Initial weekly unemployment claims for April 9, 2011

Initial weekly unemployment claims increased to 412,000, a 27,000 increase in a week. Last week was revised up to 385,000, from 382,000. The 4 week moving average increased to 395,750. We're going backward, the wrong direction for job growth.

 

 

The magic number to show job creation is at minimum, below 400,000 initial unemployment claims per week and most Economists will quote 375,000. It seems we're back to bouncing along, above the point where job creation starts.

From the jobless claims report:

In the week ending April 9, the advance figure for seasonally adjusted initial claims was 412,000, an increase of 27,000 from the previous week's revised figure of 385,000. The 4-week moving average was 395,750, an increase of 5,500 from the previous week's revised average of 390,250.

Below is the mathematical log of initial weekly unemployment claims, so one can get a better sense of the rise and fall of the numbers. A log helps remove some statistical noise, it's kind of an averaging. As we can see we have a step rise during the height of the recession, but then a leveling, not a similar decline....for a long period. Instead, we have this yo-yo bobblehead, hovering too near 400,000 every week on initial claims, never ending labor malaise for most of the time after the recession ended in July 2009. Now, notice the tail or the right of the graph, it appears a downward slope, a decline in initial claims, started to emerge in February, yet this week implies yet another bouncing workers ball uptick.

 

 

Below is the 4 week moving average, set to a logarithmic scale to remove even more statistical noise, for the last year. Again, we need the 4 week moving average to stay below 400,000 and keep dropping. Numerous economists say the number is 375,000 to show any job growth. We see a strong decline, but remember the record highs. We need this number to keep dropping, steadily.

 

 

Below is the 4 week moving average, set to a log scale, from April 1st, 2007. We are nowhere near pre-recession initial weekly unemployment claims levels.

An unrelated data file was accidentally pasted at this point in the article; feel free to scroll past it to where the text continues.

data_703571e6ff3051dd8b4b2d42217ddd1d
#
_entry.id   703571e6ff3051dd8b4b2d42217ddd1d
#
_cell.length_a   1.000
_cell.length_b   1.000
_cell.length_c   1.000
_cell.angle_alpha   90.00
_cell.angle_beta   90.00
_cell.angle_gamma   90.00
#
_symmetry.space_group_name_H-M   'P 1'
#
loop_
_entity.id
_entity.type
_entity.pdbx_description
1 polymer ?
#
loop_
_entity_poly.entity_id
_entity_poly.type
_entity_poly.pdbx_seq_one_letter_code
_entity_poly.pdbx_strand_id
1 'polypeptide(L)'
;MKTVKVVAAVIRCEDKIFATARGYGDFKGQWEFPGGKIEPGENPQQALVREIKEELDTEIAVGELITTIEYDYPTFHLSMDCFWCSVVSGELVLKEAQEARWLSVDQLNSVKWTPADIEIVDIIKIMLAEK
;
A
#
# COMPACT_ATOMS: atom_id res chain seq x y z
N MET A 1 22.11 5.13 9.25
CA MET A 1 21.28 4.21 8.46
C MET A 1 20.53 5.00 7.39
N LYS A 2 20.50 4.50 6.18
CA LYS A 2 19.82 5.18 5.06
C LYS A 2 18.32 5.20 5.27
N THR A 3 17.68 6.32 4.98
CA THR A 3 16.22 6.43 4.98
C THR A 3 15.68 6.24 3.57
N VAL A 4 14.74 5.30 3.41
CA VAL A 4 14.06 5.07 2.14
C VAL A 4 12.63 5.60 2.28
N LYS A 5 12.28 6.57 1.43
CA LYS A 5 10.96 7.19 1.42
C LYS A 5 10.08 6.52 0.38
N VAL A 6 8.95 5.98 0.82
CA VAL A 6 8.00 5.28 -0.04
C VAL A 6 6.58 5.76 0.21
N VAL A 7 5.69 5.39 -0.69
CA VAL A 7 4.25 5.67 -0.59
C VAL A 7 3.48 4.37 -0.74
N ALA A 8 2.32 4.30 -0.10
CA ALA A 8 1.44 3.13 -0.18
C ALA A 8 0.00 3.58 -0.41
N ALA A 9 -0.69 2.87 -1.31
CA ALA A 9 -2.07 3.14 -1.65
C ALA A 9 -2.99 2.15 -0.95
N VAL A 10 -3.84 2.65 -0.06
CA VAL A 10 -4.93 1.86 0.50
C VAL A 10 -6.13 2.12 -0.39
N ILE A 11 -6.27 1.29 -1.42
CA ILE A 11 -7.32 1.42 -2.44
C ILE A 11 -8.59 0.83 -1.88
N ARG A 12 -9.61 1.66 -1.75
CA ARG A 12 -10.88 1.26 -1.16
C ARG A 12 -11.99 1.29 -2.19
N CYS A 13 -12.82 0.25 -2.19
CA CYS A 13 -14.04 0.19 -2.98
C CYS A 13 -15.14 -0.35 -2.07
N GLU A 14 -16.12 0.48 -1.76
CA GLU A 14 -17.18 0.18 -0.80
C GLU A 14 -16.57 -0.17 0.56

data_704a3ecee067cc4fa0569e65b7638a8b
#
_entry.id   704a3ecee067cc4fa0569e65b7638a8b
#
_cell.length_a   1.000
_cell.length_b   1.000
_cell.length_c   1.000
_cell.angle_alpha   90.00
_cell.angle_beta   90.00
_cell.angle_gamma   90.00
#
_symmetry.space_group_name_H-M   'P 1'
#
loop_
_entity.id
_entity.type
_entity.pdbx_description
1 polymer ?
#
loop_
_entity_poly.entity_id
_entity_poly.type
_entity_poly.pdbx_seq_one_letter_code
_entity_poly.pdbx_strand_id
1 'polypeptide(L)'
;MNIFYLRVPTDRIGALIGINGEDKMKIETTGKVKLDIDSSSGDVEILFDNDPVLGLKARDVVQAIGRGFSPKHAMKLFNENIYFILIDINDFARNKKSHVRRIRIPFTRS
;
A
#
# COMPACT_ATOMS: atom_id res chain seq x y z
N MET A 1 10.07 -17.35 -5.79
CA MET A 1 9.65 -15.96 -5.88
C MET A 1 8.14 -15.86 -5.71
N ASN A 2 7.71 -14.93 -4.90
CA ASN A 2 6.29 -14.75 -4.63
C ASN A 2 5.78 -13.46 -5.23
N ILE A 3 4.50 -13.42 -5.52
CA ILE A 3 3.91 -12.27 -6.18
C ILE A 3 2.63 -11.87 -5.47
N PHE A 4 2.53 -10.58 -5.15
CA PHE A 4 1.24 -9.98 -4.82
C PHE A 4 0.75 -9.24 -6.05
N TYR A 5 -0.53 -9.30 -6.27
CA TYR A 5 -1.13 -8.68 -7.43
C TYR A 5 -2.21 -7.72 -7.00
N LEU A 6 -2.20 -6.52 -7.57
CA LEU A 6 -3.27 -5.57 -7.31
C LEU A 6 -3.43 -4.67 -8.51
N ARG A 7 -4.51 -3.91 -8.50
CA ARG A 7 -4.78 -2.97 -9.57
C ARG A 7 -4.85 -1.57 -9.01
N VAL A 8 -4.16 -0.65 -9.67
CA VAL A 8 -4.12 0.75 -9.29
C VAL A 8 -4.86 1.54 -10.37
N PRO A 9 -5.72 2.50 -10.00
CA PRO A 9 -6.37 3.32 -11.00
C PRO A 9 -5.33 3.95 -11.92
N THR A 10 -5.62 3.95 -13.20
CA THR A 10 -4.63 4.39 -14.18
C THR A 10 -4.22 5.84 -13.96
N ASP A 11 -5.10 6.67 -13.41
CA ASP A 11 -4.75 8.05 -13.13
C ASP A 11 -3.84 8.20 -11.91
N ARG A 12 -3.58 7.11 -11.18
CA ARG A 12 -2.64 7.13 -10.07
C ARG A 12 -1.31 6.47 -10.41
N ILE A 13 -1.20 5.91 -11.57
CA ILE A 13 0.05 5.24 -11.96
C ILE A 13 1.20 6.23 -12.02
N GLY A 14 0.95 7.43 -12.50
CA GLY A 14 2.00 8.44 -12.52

Continuing unemployment claims dropped but bear in mind that's last week's numbers.

The advance number for seasonally adjusted insured unemployment during the week ending April 2 was 3,680,000, a decrease of 58,000 from the preceding week's revised level of 3,738,000. The 4-week moving average was 3,728,750, a decrease of 20,750 from the preceding week's revised average of 3,749,500.

In the week ending March 26th, not seasonally adjusted, the raw number was 8,517,545 official people obtaining some sort of unemployment insurance benefit.

Here is last week's initial claims overview, where we weren't quite so duped into thinking we're really seeing good news on the jobs crisis.

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Still Stuck, I See

It's amazing.

The numbers drop for a few weeks and then go back up. That corner that we keep turning keeps turning. How many times have we turned the corner over the past year?

Of course I'm glad things are better than two years ago.

But where are the jobs?

And what are we going to do with all the unemployed reaching their maximum unemployment?

How can no one in government have an action plan?

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